If you are looking to sell your marketing agency or just want an idea of what it could sell for, fill out the calculator questions below and we’ll get back to you within 24 hours with an approximate valuation of what your marketing agency is worth.
Please note that no calculator is exact and there are a lot of variables that determine the value of any business. The calculator is intended to give you an idea of what type of valuation you can expect to find.
Each business is evaluated individually, serious inquiries only please.
Select all that apply How many people run this business currently? What channels represent more than 20% of your website traffic? How old is your business? How much net profit did the business make in the last calendar year? How many customers drop off per year? What is your average monthly fee for each client?
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What Marketing Services Does Your Business Offer?
How large is the team?
Description Information Quantity Price Discount : Total :
Select all that apply
How many people run this business currently?
What channels represent more than 20% of your website traffic?
How old is your business?
How much net profit did the business make in the last calendar year?
How many customers drop off per year?
What is your average monthly fee for each client?
If you are early in the exit planning process and looking for some direction on how to make your business more appealing to buyers, try reading our how to sell a marketing agency article. In addition, if your business generates over $200K in annual profit, feel free to get in touch with us and we will setup a time to discuss your exit plans with you.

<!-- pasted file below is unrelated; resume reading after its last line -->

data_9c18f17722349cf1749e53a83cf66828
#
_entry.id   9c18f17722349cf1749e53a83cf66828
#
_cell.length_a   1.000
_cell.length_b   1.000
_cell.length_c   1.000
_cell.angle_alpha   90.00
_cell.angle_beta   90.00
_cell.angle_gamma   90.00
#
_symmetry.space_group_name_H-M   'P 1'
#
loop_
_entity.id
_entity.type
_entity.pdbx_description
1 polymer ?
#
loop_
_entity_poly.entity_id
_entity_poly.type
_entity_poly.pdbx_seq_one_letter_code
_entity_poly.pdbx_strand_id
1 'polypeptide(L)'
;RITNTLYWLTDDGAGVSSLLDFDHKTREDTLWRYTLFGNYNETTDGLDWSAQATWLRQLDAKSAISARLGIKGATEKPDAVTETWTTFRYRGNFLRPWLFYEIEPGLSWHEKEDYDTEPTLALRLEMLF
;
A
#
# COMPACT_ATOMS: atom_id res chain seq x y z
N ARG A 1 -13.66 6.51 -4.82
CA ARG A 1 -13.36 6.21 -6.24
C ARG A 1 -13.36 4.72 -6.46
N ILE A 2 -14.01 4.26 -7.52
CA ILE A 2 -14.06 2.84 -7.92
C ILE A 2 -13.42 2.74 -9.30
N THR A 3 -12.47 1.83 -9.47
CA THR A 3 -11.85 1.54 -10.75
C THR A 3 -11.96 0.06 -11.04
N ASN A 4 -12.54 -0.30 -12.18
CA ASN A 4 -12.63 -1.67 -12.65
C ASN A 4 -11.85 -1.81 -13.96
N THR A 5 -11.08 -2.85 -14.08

Marketing Agency Buyers
Believe it or not, the majority of marketing agencies sell to other marketing agencies. Once businesses get to a certain amount of revenue and number of employees, their growth may stagnate. This is a common problem amongst marketing agencies. Fortunately, the industry lends itself to agglomeration. This means that it often times makes sense for one marketing agency to acquire another or a few others.
Because the larger agency already knows the industry, has a reputation, has processes in place and can deliver, it often times makes sense for them to buy another, smaller agency to add their clientele to their existing business. They also may be able to tack on additional services to increase this clients monthly bill. This is commonly referred to as a roll-up or agglomeration. Because it is not necessary that acquirers be located in the same region as the business they are buying, this is common practice for large marketing companies.